Finding the real: Cattle coming off the rye pinpoint the strength of America
At Pratt Livestock the other day, I found myself completely fascinated with a phrase I heard repeatedly from the singsong of the auctioneer: these cattle are coming in right off the rye.
It’s that time of year when young cattle that have had almost a year to grow are brought to the sale barn to continue on to the next phase of meat production.
I was just struck by how real it was that day at the auction. The stock coming into the the sale ring was in excellent shape. These beef had been eating well, had good genetics behind them as evidenced by similar size and conformation. They were strong and hearty, and just like the cowboys and cattlemen moving them through pens, shutes, sale ring and onto trucks for the next stage of the journey, they moved with confidence.
This was where the rubber met the road, so to speak. This was the payoff for the rancher, this was the end result of planting rye as a cover crop to hold the soil for spring rotation, this was a gathering place for hard-working men and women, this was where a nod of head could mean thousands of dollars changing hands, and this was the point where all things that happen in America come to fruition.
Almost everyone I know likes to eat, and a high percentage of them like to eat beef. The past year has been a roller coaster for many in agriculture, particularly the cattle business, as COVID-19 created packer-plant shutdowns, exposure of price cuts to the producers and smalltown locker backups as all of America dealt with the impact of a pandemic.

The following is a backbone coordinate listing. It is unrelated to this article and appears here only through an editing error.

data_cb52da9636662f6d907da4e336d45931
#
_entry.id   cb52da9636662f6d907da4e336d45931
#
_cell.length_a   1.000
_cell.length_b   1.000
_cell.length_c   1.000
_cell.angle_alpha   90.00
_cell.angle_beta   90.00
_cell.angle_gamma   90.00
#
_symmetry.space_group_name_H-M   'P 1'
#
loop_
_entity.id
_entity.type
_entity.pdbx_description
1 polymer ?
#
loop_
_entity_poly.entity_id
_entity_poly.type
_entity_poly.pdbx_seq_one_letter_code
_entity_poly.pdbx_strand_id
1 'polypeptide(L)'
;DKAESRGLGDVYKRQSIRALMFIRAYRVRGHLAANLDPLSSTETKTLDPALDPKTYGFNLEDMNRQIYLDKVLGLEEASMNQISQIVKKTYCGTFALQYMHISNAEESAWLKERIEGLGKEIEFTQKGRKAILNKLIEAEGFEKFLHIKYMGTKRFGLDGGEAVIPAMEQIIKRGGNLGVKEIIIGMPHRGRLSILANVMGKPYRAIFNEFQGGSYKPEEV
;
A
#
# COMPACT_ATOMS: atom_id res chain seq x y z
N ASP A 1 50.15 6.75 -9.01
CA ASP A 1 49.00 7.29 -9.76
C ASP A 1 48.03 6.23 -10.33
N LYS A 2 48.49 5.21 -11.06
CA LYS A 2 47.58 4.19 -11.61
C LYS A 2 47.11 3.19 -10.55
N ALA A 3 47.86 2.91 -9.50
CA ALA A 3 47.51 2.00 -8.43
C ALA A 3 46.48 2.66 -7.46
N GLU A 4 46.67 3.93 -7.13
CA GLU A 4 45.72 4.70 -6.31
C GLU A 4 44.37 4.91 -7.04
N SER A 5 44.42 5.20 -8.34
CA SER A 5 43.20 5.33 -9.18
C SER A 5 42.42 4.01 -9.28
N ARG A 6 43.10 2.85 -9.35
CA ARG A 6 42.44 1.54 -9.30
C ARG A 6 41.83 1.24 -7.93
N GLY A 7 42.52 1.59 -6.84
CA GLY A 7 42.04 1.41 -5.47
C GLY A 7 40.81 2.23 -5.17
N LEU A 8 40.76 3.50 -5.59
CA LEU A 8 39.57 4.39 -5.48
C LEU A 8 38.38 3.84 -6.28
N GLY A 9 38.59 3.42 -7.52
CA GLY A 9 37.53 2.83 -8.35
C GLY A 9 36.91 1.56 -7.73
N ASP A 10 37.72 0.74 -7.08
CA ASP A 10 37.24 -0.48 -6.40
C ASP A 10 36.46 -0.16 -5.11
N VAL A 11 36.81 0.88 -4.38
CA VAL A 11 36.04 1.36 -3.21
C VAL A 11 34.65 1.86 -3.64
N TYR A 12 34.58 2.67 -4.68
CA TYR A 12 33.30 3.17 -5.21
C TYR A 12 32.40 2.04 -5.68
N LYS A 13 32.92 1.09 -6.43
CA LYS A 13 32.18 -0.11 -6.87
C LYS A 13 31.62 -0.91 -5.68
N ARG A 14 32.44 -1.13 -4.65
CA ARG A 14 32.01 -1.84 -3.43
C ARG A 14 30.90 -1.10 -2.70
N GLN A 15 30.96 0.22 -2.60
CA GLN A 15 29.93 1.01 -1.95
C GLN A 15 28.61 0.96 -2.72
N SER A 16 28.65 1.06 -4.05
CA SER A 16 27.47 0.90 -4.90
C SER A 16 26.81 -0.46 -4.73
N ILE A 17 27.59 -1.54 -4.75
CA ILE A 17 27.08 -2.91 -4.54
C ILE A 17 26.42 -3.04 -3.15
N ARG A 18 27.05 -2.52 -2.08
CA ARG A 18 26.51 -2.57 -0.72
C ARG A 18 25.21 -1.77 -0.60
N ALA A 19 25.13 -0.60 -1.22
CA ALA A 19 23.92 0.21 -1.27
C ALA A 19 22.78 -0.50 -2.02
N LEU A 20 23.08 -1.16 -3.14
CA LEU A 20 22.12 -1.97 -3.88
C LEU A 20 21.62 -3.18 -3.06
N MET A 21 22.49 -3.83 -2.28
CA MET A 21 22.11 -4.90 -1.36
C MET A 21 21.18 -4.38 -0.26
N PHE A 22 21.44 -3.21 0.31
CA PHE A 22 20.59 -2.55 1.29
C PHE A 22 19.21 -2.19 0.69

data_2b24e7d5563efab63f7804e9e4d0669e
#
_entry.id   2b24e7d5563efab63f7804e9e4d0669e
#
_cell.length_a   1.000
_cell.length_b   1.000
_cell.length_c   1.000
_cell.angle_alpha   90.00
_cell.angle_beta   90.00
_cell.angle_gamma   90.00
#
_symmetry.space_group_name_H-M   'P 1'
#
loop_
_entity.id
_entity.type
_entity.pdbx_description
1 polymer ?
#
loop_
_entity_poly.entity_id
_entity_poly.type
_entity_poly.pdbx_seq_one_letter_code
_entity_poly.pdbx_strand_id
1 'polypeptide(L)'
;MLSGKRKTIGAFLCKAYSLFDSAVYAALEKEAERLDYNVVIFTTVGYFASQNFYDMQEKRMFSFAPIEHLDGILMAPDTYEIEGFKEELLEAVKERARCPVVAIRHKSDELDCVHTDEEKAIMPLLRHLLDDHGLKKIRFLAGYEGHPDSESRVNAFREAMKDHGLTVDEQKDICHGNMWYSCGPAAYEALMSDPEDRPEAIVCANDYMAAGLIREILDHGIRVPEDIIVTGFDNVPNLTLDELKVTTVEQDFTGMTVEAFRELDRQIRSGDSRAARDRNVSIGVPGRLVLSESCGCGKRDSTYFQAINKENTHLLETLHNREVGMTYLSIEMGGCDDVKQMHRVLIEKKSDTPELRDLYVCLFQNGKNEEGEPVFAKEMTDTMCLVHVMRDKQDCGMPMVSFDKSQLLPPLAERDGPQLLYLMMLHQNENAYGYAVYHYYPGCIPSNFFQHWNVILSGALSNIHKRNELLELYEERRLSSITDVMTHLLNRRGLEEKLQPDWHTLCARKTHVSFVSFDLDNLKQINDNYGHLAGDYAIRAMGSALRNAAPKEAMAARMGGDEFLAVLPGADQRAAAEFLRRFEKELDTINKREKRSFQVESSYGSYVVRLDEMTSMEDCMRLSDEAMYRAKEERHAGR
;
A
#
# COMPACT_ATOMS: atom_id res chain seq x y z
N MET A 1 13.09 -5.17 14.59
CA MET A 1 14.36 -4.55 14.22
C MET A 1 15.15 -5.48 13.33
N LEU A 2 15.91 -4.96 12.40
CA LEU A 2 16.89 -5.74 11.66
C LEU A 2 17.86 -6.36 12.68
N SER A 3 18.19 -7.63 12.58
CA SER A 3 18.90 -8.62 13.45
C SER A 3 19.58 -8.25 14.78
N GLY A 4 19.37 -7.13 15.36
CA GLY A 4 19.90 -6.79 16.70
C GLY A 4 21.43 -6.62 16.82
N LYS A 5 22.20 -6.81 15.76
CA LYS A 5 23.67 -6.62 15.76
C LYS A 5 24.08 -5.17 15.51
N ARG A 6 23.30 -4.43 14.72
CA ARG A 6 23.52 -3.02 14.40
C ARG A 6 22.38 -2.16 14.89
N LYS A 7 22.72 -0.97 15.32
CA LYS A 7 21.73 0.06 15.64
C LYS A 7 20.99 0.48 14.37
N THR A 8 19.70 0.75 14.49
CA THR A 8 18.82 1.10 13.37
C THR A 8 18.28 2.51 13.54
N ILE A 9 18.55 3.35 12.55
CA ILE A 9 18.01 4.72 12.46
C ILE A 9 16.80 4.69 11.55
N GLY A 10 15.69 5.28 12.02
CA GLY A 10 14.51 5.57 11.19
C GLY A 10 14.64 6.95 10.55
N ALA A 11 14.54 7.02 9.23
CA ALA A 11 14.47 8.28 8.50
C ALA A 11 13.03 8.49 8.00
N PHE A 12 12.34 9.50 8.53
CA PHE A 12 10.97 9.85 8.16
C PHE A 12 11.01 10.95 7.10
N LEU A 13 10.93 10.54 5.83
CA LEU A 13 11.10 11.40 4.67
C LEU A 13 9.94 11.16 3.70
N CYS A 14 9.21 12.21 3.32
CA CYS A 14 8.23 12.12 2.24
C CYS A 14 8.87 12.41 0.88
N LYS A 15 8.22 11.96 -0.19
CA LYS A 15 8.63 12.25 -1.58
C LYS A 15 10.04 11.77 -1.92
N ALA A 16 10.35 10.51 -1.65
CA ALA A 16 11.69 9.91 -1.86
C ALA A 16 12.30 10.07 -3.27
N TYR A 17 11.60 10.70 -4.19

Those black, red and some smoke-colored cattle born 10-to-12 months ago don’t care what happens in the world. They just eat that rye grass and grow to desired capacity, monitored by men and women who have seen it all, bad weather, bad prices, bad politics, equipment failure, family breakdowns because of economic stress. But those same men and women have also seen brilliant Kansas sunrises and sunsets, heard the call of a night owl while checking calves, relaxed to the creaking leather of the horse saddle while riding fence, and enjoyed the fruits of labor that sizzled on a grill.
These good people feed America, and we need to remember how important they are. Those of us not daily involved in the cattle business, or any form of agriculture, are not that far from it. Who doesn’t have a dad or mom, grandparent or other relative still telling stories about growing up country?
Let’s not forget those roots and values in the days to come, when new government policies take effect under new leadership. Now, more than ever, it is time for those who understand agriculture to share their knowledge with those who may have forgotten where they came from, what makes them strong, what makes our country strong.
There is always a little good and a little bad in the world, but in the whole of it, coming off the rye is something good to remember, something to hang on to.